● NJ-11: When the New Jersey Globe asked if he'll run against sophomore Democratic Rep. Mikie Sherrill, Republican Assemblyman Brian Bergen said "right now, no" and specifically praised 2020 nominee Rosemary Becchi, who is reportedly considering another bid. Bergen said he could conceivably change his mind, but only if "Rosemary's not running, the map's different and I think there's chance to win," adding he "highly doubt[s]" such a scenario might unfold.
● NM-01: Democrat Melanie Stansbury's latest ad features a retired police sergeant praising her for securing necessary resources for law enforcement through her work as a state lawmaker. The second half of the spot attacks Republican Mark Moores for opposing Joe Biden's American Rescue Plan but taking a forgivable $1.8 million loan from the federal government's Paycheck Protection Program, which was set up through an earlier COVID relief bill.
Stansbury's ad also calls out a previous Moores ad that claimed that "during the pandemic, Stansbury has done little to lower the taxes on seniors' Social Security." But as KOB 4's Chris Ramirez points out, Moores "splits hairs with a time stamp": Stansbury sponsored a bill to end the taxation of Social Security benefits in January of last year, just weeks before the pandemic hit the U.S.
● OH-15: Democratic state Sen. Tina Maharath, who'd been considering a bid in the special election for Ohio's 15th Congressional District, says she will not run.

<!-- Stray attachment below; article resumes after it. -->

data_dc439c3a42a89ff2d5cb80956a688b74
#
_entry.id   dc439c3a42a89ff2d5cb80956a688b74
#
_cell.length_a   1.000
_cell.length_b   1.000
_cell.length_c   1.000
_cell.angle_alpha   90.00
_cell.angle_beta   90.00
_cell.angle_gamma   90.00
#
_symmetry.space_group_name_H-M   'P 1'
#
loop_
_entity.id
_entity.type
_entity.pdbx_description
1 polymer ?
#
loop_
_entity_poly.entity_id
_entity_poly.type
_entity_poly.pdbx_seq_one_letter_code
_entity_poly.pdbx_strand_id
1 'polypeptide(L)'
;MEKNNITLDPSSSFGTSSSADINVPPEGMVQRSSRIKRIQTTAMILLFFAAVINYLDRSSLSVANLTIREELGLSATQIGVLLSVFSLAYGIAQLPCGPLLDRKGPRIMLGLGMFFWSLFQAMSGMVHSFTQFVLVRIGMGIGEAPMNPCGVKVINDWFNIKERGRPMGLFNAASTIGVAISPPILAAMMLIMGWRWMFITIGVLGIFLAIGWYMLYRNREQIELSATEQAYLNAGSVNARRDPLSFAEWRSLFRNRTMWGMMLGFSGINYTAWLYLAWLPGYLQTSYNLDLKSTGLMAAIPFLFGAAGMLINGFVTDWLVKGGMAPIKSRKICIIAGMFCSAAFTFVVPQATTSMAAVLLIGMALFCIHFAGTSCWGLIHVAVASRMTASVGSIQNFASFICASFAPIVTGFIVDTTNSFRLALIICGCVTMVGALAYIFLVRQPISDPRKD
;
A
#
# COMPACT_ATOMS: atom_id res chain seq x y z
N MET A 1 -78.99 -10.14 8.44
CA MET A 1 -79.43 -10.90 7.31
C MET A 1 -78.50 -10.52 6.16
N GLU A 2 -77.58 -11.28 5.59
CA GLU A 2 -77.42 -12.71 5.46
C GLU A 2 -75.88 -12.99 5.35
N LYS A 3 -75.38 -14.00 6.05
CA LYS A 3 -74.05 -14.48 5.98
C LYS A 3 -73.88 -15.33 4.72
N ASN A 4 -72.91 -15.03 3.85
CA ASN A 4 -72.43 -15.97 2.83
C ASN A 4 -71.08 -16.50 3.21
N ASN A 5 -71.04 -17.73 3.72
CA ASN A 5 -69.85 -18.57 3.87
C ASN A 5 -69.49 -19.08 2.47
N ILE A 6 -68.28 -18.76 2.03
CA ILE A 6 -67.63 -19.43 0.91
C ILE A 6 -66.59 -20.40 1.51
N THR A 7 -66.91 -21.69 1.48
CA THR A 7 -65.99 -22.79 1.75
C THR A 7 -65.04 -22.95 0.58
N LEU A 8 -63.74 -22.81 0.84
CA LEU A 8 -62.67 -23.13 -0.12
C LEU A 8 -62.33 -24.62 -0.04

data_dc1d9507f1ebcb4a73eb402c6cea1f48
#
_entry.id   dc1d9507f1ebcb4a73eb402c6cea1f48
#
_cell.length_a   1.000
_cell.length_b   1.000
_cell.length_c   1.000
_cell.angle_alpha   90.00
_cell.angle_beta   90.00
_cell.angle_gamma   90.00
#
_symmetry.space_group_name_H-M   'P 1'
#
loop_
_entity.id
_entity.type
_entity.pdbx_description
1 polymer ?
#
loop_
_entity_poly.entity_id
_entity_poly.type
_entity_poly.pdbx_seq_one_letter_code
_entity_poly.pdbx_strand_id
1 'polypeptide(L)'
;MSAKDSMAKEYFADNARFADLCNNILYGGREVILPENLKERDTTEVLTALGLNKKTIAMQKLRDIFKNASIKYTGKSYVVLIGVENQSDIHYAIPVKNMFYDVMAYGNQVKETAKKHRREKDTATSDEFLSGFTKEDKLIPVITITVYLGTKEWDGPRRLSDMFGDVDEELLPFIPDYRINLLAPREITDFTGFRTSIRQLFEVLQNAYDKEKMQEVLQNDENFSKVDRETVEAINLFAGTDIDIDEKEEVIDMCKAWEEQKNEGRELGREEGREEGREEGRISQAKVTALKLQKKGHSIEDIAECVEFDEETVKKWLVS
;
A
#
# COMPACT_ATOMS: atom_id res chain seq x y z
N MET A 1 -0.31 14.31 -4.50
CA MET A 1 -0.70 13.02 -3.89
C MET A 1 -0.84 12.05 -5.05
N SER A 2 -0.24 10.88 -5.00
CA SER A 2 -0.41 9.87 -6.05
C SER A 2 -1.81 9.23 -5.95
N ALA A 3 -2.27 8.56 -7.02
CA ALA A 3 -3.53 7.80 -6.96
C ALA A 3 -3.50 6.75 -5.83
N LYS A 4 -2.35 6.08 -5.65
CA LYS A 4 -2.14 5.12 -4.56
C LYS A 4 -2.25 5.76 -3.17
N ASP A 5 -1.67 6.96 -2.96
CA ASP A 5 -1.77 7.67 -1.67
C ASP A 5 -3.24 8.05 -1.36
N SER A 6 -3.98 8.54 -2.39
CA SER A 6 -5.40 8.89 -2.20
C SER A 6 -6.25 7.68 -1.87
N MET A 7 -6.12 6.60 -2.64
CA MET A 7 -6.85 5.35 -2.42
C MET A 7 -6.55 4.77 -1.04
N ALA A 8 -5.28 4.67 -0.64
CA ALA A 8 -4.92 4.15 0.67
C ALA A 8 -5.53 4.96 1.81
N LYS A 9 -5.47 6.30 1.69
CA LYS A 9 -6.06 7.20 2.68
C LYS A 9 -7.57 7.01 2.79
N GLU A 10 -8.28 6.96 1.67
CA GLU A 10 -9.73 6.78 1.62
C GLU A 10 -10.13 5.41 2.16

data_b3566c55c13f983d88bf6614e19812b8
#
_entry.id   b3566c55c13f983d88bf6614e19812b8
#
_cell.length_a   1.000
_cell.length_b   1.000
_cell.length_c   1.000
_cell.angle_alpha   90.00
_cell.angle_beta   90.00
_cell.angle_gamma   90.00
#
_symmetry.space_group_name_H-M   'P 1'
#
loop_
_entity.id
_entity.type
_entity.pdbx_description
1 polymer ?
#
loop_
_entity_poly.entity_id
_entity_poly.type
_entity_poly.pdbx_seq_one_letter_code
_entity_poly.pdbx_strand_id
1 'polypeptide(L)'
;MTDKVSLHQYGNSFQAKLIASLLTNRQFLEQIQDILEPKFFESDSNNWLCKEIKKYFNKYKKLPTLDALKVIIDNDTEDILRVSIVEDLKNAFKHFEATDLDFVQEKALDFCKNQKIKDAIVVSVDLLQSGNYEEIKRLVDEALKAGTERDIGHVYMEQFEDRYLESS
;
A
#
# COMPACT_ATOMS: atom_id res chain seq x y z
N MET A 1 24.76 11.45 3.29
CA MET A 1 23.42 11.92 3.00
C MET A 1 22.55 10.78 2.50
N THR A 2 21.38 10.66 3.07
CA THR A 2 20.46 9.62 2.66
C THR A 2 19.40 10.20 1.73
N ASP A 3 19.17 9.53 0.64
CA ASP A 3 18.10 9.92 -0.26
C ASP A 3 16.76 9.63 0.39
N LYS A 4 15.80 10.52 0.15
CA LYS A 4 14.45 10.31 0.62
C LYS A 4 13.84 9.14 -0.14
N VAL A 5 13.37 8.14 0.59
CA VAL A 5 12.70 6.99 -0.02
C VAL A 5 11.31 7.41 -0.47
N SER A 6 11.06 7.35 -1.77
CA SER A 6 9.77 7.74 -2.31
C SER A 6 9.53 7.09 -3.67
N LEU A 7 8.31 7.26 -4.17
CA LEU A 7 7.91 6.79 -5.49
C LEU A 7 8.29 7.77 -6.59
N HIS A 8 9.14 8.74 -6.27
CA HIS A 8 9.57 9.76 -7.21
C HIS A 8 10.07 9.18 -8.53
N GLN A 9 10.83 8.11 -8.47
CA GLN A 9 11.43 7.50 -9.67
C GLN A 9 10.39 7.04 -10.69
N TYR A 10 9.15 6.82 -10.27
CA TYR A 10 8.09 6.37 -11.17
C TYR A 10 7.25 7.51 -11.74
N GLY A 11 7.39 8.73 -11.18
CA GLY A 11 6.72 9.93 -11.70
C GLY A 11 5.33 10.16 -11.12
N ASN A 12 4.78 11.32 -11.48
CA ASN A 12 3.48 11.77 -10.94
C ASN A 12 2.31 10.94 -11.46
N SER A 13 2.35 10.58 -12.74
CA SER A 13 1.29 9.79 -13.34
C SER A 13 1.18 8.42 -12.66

● TX-30: Veteran Democratic operative Jane Hamilton, who was Joe Biden's state director for Texas' primary last year, has filed paperwork for the 30th Congressional District but says that if incumbent Rep. Eddie Bernice Johnson runs again, she'll have "my complete support." The 85-year-old Johnson, who is the second-oldest member of the House, said two years ago that her 2020 campaign would be her last, but she hasn't confirmed her plans since securing her 15th term in November.
● WY-AL: Attorney Darin Smith became the latest Republican to challenge Rep. Liz Cheney in next year's primary when he announced a bid on Friday. Smith finished a distant fourth to Cheney in the 2016 primary, when Wyoming's lone House district came open due to a retirement, but he'd reportedly been recruited by nameless elements of Trumpworld. He also actually managed to secure the URL "mrsmithgoestowashington.com," though weirdly, it redirects to another domain.
● Anchorage, AK Mayor: Alaska's largest city holds its general election Tuesday, an officially nonpartisan contest where the ideological divides are very clear. Prominent Republicans, including Gov. Mike Dunleavy and Sen. Dan Sullivan, are campaigning for Air Force veteran Dave Bronson, while labor is supporting Democratic City Assemblyman Forrest Dunbar. Bronson led Dunbar 33-31 in the first round of voting in early April.
Bronson has spent the campaign pledging to end the city's mask mandate and emergency pandemic orders, measures that Dunbar has supported. Bronson, who is the cofounder of a social conservative organization, has also labeled his Democratic rival a "radical leftist," while Dunbar has argued that Bronson has spread "dangerous misinformation" about the COVID-19 crisis.